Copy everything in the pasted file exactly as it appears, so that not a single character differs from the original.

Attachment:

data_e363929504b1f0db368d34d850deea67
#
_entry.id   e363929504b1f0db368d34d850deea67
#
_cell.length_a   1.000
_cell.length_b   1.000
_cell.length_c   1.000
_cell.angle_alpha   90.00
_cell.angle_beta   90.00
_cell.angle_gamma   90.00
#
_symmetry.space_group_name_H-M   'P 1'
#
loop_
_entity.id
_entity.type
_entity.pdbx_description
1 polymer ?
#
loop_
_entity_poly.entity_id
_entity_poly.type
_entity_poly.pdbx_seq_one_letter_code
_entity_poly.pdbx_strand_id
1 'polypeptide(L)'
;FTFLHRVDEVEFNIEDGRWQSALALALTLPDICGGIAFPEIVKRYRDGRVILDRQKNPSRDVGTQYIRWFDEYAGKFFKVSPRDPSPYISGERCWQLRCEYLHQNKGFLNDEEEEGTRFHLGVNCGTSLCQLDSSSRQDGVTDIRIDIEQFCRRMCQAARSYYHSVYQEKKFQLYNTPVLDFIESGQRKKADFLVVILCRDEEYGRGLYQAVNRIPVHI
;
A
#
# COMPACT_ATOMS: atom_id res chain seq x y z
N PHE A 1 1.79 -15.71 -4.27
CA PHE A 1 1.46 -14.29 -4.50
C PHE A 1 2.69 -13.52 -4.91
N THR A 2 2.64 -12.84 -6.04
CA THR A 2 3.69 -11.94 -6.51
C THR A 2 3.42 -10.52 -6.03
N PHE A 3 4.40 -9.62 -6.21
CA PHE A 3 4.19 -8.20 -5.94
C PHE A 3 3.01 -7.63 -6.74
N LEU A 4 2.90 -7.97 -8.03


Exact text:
data_e363929504b1f0db368d34d850deea67
#
_entry.id   e363929504b1f0db368d34d850deea67
#
_cell.length_a   1.000
_cell.length_b   1.000
_cell.length_c   1.000
_cell.angle_alpha   90.00
_cell.angle_beta   90.00
_cell.angle_gamma   90.00
#
_symmetry.space_group_name_H-M   'P 1'
#
loop_
_entity.id
_entity.type
_entity.pdbx_description
1 polymer ?
#
loop_
_entity_poly.entity_id
_entity_poly.type
_entity_poly.pdbx_seq_one_letter_code
_entity_poly.pdbx_strand_id
1 'polypeptide(L)'
;FTFLHRVDEVEFNIEDGRWQSALALALTLPDICGGIAFPEIVKRYRDGRVILDRQKNPSRDVGTQYIRWFDEYAGKFFKVSPRDPSPYISGERCWQLRCEYLHQNKGFLNDEEEEGTRFHLGVNCGTSLCQLDSSSRQDGVTDIRIDIEQFCRRMCQAARSYYHSVYQEKKFQLYNTPVLDFIESGQRKKADFLVVILCRDEEYGRGLYQAVNRIPVHI
;
A
#
# COMPACT_ATOMS: atom_id res chain seq x y z
N PHE A 1 1.79 -15.71 -4.27
CA PHE A 1 1.46 -14.29 -4.50
C PHE A 1 2.69 -13.52 -4.91
N THR A 2 2.64 -12.84 -6.04
CA THR A 2 3.69 -11.94 -6.51
C THR A 2 3.42 -10.52 -6.03
N PHE A 3 4.40 -9.62 -6.21
CA PHE A 3 4.19 -8.20 -5.94
C PHE A 3 3.01 -7.63 -6.74
N LEU A 4 2.90 -7.97 -8.03